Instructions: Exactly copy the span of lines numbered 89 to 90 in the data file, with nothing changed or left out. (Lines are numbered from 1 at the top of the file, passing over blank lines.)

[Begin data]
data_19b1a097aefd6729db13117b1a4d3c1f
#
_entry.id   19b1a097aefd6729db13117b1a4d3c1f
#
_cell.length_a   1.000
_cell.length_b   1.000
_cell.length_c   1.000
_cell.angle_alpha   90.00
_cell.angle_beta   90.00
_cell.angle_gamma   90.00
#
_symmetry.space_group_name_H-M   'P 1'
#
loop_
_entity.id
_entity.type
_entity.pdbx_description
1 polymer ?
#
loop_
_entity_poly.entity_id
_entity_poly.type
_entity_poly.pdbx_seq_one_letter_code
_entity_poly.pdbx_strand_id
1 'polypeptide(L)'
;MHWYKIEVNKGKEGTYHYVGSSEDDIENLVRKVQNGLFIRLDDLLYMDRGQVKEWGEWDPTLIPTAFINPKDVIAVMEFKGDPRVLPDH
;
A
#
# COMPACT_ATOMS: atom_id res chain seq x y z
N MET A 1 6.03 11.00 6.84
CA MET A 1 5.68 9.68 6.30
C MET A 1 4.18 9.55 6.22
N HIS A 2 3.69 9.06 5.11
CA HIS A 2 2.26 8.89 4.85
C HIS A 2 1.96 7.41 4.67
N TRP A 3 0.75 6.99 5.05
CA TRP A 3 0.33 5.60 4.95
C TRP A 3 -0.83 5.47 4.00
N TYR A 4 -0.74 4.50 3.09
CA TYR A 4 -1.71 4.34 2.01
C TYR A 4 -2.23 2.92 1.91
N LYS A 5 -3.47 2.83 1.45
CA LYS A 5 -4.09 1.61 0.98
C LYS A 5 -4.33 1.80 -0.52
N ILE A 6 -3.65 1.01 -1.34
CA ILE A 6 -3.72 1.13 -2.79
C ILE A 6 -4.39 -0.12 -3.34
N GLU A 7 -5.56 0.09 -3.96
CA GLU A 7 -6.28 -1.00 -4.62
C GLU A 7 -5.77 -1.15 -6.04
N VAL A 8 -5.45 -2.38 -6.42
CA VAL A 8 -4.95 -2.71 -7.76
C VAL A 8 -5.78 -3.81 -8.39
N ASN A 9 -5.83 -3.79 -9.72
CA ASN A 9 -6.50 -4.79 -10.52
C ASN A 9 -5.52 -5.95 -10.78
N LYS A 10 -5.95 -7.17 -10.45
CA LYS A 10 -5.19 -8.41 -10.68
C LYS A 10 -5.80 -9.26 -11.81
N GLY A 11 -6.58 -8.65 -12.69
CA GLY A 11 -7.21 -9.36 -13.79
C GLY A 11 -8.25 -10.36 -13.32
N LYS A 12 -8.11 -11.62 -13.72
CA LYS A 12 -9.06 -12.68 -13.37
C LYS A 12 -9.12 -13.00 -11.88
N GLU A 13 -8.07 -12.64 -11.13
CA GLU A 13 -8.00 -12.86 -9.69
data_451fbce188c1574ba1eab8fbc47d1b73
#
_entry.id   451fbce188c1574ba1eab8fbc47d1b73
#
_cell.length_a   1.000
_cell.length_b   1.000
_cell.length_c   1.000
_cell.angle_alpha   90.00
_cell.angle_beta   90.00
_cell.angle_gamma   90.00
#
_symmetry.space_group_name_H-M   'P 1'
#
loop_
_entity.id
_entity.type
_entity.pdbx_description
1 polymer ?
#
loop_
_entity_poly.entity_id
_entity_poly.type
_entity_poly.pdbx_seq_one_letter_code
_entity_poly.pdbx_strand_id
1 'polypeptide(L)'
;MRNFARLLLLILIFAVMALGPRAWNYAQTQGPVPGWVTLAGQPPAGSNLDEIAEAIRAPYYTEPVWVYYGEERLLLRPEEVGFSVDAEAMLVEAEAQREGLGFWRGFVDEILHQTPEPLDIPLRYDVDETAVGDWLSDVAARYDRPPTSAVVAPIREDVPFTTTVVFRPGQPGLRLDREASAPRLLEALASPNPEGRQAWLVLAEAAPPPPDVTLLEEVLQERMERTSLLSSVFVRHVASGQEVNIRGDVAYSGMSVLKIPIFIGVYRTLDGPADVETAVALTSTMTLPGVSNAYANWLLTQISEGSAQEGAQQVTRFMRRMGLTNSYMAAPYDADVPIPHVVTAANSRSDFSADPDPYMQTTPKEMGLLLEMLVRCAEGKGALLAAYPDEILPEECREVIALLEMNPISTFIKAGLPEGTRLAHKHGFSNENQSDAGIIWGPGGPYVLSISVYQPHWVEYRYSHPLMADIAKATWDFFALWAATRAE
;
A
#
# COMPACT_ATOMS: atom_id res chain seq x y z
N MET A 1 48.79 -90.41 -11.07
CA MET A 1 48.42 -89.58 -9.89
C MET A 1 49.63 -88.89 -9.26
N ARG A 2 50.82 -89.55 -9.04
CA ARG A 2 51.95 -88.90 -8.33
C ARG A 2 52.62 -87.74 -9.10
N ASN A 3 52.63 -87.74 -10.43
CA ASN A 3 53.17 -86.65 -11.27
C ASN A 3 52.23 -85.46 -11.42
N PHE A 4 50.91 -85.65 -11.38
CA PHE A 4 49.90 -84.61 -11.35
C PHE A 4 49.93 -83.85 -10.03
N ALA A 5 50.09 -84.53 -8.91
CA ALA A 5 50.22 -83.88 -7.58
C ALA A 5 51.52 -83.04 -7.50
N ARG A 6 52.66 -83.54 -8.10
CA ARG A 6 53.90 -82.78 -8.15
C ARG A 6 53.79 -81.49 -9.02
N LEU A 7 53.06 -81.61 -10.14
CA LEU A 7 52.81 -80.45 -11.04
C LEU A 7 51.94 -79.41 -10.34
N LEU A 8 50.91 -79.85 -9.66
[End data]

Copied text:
_entity_poly.entity_id
_entity_poly.type